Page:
The studio’s pumping with the latest “Top-40” music, getting participants motivated and focused on the task at hand. Everyone’s having fun and the energy in the room is electric. This is often how results are achieved – it’s what encourages participants to come back time and time again.
It’s this environment that many studios and gyms strive to foster in order to create tangible enthusiasm, interest and drive. For many of these classes, it works. Ironically, with so much emphasis placed on the overall health of one’s body, there’s one health factor that’s being overlooked. There’s a growing concern of what this motivating environment can mean for the instructors who create it.
An overlooked concern
It’s easy to overlook the strain placed on the instructor who is tasked to keep everyone motivated throughout an entire workout that includes music decibels that are significantly higher than normal. The combination seems to be creating a recipe for disaster on instructor vocal cords. In a recent New York Times article published last month, this topic was explored in detail. “In 2016, Christine Estes, a speech-language pathologist at the Weill Cornell Medicine Sean Parker Institute for the Voice, noticed that her patients featured a recurring cast of fitness instructors. She decided to conduct a study of them over a two-year period. What she discovered amazed her: They had polyps. They had nodules. They had hemorrhages. Real damage to the vocal cords that needed real treatment. All 24 were referred for behavioral treatment, and 10 opted to have surgery.”
More and more instructors are experiencing the consequences of frequently strained vocal cords. As the demand for fitness classes continues to increase, and the need for instructors mirrors this trend, fitness business owners need to be proactive about keeping their employees healthy – in all aspects. When you think of the typical fitness instructor’s schedule, it’s clear why one would suffer eventually; many teach multiple classes a day, competing with music, studio logistics and the need for continuous instruction and motivation for a straight 30 to 60 minutes.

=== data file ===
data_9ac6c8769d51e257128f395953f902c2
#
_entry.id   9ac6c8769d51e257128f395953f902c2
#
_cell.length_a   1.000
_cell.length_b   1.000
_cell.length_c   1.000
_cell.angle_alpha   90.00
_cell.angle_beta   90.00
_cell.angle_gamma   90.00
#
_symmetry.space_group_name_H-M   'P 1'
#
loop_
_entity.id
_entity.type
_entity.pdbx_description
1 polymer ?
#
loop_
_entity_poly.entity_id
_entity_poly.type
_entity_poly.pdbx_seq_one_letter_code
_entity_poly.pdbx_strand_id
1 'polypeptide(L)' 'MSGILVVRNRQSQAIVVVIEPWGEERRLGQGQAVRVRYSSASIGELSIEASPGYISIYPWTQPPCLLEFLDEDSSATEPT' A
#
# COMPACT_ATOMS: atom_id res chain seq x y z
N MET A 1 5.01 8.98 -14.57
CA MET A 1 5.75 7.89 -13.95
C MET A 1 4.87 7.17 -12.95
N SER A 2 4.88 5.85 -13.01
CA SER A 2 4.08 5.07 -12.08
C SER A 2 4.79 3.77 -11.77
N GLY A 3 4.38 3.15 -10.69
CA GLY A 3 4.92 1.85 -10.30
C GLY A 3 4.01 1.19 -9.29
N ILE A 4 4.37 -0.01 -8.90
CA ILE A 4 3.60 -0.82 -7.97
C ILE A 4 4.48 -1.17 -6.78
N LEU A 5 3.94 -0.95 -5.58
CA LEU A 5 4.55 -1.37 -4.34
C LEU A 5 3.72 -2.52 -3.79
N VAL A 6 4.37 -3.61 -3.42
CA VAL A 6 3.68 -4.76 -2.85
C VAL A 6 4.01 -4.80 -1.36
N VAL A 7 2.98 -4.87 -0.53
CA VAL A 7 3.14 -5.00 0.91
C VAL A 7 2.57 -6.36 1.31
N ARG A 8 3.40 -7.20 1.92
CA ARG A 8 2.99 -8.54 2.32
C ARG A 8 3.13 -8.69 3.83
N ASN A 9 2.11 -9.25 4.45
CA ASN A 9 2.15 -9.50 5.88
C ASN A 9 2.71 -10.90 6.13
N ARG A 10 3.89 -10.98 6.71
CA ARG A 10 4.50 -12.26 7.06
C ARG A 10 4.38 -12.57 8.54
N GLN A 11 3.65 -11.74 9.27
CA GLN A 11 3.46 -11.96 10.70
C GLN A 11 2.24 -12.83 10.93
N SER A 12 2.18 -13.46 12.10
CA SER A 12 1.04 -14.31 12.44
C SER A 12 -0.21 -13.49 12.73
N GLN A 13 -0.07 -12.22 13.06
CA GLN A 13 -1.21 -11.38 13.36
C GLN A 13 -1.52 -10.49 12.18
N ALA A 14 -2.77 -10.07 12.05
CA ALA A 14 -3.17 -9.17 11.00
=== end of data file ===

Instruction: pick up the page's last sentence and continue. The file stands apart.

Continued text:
So, what can be done? As a studio or gym, there are several ways to nurture your instructors’ vocal health — as well as improve instructor retention and longevity.
Make sound quality a priority
Equipping instructors with personal microphones is not uncommon, in fact, it’s becoming more the expectation. However, microphones are only part of the solution. As the New York Times article points out, “…while most instructors do wear microphones, those devices may not help much if the studio has a low-quality sound system, or if the instructors don’t know how to use them to their vocal advantage.” Personal mics need to be a part of a larger sound quality strategy. Take the time to test out the acoustics of your venue and determine optimal volume perimeters based on that. Invest in quality mics and speakers that allow your instructors to hear the impact they have volume-wise so that there isn’t a temptation to strain when it’s unnecessary. Investment in this area will not only take care of your instructors, but it will also enhance your customer’s experience.
Provide soothing supplies and resources for staff
Just as one might consume recovery drinks or supplements for other health-related exercises, provide effective solutions for your instructors to help their vocal cords recover and prevent damage. Consider drinks and foods that encourage vocal health as well as informative materials that help warm-up voices properly before class. While your instructors may not be opera singers, the volume, strain and length of use required from them needs a similar approach to care.
Prioritize “vocal breaks”
Out of necessity, some studios may find it difficult to allow instructors to take significant breaks between classes; however, where possible, allowing for “vocal naps” is best. Encourage your instructors to take quiet breaks in the spaces between classes instead of using that time to socialize or work the desk. Consider creating a quiet space that invites meditation or inspires quiet personal time. When studio/gym management understands the importance of vocal health, they can encourage and require instructors to take the breaks needed to maintain their health. Excitement and intensity are necessary components of a good workout.
Help your instructors provide that experience while maintaining their overall health. Check out this article for more tips on self-care for fitness professionals.